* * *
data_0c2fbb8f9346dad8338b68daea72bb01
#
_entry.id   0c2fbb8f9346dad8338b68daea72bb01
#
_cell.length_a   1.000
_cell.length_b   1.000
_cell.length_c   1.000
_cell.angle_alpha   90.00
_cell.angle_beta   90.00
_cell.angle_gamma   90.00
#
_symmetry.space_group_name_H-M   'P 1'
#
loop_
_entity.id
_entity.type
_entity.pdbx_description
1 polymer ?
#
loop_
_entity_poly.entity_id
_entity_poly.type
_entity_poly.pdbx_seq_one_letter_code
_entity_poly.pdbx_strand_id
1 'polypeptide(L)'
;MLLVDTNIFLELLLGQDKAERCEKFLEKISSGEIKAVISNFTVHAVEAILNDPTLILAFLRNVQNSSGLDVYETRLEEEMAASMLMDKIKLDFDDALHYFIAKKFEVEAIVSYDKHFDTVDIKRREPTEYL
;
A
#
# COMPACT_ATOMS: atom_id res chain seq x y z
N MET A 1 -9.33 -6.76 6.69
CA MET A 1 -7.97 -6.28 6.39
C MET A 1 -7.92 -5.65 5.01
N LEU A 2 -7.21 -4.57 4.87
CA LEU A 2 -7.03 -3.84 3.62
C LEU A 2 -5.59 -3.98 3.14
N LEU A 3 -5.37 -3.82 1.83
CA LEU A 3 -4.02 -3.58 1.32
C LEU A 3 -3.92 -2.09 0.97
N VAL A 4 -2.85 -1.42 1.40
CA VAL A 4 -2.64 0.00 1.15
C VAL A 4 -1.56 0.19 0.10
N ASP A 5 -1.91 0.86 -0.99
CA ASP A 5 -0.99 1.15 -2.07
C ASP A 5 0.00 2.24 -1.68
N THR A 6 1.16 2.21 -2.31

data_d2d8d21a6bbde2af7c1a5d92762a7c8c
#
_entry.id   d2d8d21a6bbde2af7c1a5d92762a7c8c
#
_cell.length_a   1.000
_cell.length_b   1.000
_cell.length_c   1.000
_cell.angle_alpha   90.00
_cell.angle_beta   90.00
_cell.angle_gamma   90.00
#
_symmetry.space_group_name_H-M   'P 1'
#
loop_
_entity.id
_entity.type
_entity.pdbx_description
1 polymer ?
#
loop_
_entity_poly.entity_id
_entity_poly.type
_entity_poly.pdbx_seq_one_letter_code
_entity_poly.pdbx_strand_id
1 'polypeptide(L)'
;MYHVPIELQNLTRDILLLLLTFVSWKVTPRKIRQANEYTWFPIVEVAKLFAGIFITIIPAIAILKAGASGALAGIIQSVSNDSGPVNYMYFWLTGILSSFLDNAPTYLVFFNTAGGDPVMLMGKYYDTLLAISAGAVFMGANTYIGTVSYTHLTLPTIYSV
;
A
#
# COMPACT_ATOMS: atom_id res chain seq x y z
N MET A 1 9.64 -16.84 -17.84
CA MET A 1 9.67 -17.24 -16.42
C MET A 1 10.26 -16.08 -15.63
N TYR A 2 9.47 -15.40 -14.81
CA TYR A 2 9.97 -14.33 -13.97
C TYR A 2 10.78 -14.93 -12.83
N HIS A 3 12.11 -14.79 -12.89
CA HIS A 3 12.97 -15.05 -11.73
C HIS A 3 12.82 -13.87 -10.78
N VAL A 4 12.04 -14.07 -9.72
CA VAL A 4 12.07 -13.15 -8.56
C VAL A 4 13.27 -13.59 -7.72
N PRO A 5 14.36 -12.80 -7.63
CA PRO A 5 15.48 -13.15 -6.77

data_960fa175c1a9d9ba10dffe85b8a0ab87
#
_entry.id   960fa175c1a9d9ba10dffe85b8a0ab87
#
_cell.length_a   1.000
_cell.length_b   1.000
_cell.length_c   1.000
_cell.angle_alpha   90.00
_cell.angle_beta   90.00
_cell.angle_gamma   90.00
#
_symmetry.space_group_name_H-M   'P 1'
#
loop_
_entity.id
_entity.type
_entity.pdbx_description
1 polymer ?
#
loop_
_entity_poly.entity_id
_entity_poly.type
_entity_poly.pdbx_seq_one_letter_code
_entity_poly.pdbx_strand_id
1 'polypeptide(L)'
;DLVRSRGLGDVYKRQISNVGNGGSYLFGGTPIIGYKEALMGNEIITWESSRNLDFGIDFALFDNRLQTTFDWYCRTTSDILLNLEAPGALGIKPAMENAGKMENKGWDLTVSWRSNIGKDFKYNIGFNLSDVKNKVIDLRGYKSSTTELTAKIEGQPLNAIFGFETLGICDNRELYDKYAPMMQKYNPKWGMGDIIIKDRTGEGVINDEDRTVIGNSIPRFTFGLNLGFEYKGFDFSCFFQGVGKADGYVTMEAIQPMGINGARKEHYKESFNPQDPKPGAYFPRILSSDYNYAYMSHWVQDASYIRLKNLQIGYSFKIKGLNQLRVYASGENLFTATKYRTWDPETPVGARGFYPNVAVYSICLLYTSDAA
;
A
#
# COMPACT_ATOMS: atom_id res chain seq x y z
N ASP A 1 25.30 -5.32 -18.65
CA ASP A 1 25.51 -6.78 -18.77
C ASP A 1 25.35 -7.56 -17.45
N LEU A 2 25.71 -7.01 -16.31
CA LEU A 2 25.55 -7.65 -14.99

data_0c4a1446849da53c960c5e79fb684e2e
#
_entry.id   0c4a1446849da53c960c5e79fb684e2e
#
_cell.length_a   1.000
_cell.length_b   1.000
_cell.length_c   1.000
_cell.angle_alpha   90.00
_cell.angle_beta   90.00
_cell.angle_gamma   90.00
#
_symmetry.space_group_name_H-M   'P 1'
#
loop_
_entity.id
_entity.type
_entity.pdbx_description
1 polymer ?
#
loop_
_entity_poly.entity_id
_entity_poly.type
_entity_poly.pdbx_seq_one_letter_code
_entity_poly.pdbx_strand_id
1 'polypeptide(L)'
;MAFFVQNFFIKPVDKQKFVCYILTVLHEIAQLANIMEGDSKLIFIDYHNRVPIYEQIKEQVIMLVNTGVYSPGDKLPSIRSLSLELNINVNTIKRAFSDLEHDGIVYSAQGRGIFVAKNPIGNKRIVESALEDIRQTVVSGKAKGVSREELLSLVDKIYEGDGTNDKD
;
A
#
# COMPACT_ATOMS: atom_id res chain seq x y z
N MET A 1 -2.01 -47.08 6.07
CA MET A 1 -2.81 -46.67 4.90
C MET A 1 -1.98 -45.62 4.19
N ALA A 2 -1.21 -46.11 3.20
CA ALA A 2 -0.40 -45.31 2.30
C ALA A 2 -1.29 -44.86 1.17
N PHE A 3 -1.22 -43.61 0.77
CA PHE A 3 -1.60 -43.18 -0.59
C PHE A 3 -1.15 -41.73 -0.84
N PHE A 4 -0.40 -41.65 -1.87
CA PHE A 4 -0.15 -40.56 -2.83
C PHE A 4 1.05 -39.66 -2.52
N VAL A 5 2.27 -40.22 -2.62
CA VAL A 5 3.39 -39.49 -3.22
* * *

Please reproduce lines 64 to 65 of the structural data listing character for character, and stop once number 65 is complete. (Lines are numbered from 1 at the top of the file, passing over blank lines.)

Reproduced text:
1 polymer ?
#